I did what most people do when breeding guinea pigs; I started with just one, Nora, a tufted or Abyssinian. To keep it company I bought another female, only to discover Nora was really a Norman. But I couldn’t do that to the poor thing, so Nora he remained. It didn’t seem to phase him. He seemed certain of his sexuality.

I decided to try a bit of planned breeding so separated males from females, well most of the time, and in the end I had around 30 or so. It varied when pups arrived.

I converted my shed with confinement cages and had an outdoor run for socialising. I approached the vet a couple of times for advice, but generally my guinea pigs were very healthy. I had one litter where the mother died late on in the process, but without apparent pain.

Nora had a bit of bottle. I had an inquisitive dog, a Standard Schnauzer. She was gentle and wanted to play with anything that moved. While my attention was diverted, she lifted the lid to the run and stuck her nose in, only for it to receive attention from Nora’s gnoras. The dog jumped up in the air and then proceeded to make the wound worse.

Well named, I thought.

I fed them supplements and out of the bag food but following advice I included grass cuttings for fresh fodder. Friends would bring their cuttings and the animals would smell it as it was brought up the side of the house. They’d squeak and chatter, getting all excited. The one last in the queue would sometimes scrape the door of its cage.

As Nora got older he got a little slower and seemed to be bullied a little by the younger ones. I tended to keep him separate in his own cage in one corner of the shed and, when it got cold, in the house. I got some special food which included fresh material, and it seemed to perk him up a little. He would still come to the front of the cage when I called, or he heard me, but it took longer.

I took one of the other guinea pigs when it was a bit poorly, and took Nora along, not for the ride but for a check-up. She was around seven at the time, a ripe old age for the breed. I was told that I should consider having him put down if he got slower as his quality of life was becoming poor. My wife and I kept an eye on him.

But then disaster struck. I was given grass cuttings contaminated with weed killer, a paraquat based one I think, despite me asking every time if anything had been done to the lawn. I’d fed it to all them bar Nora, even the couple of pregnant ones, and in the morning all were dead. I was, as you can imagine, devastated. Two days later I had to go on a course, duration ten weeks, returning home every two.

So my attention was taken up but my wife had to deal with the fall out. She brought Nora in to the house permanently.

On the first weekend back she told me that Nora had been very quiet, probably pining, we thought, for the other animals. She came to the door slowly but seemed to perk up a bit on handling. I felt a little lump just in front of her left back leg and thought I’d check it the next time I returned.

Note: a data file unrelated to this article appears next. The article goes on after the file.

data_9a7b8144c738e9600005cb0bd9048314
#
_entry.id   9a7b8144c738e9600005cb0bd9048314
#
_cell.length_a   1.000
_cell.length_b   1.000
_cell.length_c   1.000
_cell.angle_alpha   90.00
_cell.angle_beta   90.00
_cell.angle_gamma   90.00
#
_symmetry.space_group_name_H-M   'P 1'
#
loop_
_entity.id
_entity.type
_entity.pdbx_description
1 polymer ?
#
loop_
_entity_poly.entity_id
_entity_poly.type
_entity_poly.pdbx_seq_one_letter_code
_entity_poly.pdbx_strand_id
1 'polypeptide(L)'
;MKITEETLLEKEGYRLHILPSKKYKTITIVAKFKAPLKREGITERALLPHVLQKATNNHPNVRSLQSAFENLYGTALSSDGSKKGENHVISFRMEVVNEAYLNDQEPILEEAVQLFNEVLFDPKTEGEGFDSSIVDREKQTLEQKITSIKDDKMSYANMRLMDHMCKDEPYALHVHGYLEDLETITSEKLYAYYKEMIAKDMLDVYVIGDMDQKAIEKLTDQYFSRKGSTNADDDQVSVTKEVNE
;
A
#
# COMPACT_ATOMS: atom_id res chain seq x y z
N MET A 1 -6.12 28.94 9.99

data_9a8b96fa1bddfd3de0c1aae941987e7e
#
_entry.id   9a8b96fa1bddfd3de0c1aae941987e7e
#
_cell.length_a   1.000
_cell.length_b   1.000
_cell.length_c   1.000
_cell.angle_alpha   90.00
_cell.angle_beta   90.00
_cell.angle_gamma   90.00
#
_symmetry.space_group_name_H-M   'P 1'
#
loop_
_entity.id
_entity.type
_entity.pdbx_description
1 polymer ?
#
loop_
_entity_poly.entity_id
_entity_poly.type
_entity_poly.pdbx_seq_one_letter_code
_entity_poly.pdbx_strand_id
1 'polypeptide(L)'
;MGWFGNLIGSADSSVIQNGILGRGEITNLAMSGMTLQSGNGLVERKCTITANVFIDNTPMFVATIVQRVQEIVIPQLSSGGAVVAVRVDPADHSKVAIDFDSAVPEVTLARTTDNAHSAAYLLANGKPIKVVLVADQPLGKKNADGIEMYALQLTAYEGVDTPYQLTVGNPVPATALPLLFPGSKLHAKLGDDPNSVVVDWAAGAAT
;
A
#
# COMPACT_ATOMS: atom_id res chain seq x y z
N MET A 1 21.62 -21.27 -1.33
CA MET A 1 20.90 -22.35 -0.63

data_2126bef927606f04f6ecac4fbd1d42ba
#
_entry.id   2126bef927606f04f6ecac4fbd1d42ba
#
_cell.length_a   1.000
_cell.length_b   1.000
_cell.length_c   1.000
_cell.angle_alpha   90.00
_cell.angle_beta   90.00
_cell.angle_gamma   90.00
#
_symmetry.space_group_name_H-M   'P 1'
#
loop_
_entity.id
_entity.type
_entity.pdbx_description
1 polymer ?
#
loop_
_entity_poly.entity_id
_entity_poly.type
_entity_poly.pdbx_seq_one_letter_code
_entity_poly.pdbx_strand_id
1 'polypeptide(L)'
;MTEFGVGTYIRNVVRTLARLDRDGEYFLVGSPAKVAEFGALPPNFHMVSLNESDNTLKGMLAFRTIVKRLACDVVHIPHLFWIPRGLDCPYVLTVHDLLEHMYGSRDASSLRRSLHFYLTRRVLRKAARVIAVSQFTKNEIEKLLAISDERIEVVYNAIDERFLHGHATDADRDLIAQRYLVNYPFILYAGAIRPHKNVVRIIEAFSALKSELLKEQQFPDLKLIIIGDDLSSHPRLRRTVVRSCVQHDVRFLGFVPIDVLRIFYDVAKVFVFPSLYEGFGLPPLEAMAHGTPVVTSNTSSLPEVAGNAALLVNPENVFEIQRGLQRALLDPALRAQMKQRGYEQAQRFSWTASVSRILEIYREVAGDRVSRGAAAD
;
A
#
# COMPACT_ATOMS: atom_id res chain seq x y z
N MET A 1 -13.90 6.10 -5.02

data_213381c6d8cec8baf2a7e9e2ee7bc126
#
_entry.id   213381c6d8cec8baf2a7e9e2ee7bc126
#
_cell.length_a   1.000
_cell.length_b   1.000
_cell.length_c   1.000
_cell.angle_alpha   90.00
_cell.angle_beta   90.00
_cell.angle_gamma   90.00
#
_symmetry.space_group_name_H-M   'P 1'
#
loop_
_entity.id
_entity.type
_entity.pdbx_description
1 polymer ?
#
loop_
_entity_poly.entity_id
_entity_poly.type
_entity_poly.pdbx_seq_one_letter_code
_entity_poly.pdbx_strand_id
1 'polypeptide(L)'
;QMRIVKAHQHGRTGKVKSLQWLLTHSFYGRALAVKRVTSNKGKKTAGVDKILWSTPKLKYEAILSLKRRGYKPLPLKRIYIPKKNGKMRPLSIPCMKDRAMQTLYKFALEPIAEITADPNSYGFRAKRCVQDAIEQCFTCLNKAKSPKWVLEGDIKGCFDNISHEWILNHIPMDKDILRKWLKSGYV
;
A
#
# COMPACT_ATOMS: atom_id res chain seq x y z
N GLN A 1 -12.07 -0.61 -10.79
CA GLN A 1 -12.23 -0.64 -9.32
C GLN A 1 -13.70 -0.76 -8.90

As soon as I got home my wife told me that Nora had been off her food – that was a first – and she was concerned. She didn’t come to the door and as I picked her up she seemed to flinch. I looked for the lump. It had grown to twice the size and was easily visible. I phoned my vet despite it being nearly 9pm.

He said that he was very busy and had two litters of dogs to put down due to parvo virus. He expected to be out until early morning. He asked me if I had any pills that I hadn’t used.

As luck would have it, I’d had a skin infection that had become really inflamed. I was prescribed pills that made me sick, leaving me with a tremendous headache. I’d been given something different and I assumed I was allergic to whatever it was. For some reason I had retained the pills.

“Break two of them up in your pestle and mortar,” said the vet, the kit being a requirement for every guinea pig owner. “Dissolve the powder in a bit of warm milk and feed it to the animal with a pipette.” Nice, simple, clear instructions; what could go wrong.

It worked a treat. Nora perked up almost instantly and I left her in her cage while I grabbed something to eat, having put it off to deal with her. I washed my hands thoroughly, was drying them when my wife called me.

Nora was dead.

I phoned the vet but he was out on a call. He was contacted and he phoned me. I told him the news and said I thought I’d killed him. There was a moment’s silence at the other end of the phone.

“Half a dozen of those pills would kill you. What did you think two would do to a guinea pig?”

I gave a feeble “Oh.” Thanked him and hung up. I realised then I hadn’t been thinking.

The vet phoned later that night to apologise, and he told me to take ‘those dangerous pills’ back to the pharmacy. He started to say they were lethal, but stopped himself. By then I was feeling a bit of a fool.

In effect, I’d killed all my guinea pigs.

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Killing Nora

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